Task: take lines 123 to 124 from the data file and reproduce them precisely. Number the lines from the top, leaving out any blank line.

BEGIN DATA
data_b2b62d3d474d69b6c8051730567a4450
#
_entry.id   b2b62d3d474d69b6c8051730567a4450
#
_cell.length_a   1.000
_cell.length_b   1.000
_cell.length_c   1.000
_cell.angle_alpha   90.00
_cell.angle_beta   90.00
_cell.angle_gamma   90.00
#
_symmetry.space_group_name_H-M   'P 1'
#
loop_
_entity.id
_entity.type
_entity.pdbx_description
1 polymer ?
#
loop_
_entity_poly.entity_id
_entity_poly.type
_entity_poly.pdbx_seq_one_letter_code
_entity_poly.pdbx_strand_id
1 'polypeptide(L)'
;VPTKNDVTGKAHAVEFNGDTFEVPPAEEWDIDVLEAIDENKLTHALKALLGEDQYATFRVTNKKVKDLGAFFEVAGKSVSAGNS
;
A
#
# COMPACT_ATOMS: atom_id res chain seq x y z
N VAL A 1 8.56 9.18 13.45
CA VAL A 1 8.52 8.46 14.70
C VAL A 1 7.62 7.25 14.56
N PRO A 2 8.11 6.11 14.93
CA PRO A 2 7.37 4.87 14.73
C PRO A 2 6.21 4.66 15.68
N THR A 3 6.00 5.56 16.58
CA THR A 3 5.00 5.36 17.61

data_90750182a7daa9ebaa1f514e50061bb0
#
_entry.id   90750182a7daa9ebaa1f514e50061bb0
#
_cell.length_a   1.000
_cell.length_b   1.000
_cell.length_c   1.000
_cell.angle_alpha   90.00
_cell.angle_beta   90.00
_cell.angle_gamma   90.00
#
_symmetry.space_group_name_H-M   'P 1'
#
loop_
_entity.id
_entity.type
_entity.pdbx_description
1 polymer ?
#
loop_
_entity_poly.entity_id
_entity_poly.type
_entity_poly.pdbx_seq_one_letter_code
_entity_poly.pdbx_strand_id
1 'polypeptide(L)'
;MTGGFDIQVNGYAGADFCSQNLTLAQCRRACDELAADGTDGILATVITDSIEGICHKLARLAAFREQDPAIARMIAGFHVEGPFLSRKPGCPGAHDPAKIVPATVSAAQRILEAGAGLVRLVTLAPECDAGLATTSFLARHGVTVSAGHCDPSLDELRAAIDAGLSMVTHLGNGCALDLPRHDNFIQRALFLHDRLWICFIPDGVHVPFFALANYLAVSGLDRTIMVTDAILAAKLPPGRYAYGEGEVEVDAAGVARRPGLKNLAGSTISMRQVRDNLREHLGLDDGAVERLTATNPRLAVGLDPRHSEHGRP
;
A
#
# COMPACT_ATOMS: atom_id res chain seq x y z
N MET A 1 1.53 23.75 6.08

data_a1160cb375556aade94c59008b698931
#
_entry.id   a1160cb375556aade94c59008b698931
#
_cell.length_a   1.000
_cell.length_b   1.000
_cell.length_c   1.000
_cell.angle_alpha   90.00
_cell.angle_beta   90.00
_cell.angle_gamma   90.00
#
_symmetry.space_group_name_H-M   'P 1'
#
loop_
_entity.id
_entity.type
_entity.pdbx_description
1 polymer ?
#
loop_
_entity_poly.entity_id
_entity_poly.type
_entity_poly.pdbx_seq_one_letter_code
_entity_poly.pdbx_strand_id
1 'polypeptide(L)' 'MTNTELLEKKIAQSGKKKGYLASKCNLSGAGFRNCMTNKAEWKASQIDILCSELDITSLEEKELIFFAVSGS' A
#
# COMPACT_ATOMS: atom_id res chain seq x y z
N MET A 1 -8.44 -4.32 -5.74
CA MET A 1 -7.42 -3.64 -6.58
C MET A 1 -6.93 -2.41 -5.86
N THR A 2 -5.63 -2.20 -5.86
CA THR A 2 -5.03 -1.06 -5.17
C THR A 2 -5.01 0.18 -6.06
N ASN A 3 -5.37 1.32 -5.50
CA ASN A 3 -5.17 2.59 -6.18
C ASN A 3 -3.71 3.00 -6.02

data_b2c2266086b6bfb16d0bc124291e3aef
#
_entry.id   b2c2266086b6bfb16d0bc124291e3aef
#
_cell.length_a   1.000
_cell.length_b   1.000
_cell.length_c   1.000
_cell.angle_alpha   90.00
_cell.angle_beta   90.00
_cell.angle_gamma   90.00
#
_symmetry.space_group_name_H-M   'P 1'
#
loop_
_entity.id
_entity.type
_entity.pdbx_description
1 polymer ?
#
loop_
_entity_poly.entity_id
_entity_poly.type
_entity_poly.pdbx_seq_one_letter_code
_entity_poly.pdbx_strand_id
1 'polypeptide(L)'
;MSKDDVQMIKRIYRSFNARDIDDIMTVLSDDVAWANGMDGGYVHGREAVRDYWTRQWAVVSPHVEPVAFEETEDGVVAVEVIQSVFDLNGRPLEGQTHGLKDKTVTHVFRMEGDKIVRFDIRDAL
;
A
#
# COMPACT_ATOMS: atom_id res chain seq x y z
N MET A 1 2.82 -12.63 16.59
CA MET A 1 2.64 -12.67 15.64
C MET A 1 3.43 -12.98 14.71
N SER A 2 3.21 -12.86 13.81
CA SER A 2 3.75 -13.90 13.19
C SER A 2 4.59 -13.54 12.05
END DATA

1 polymer ?
#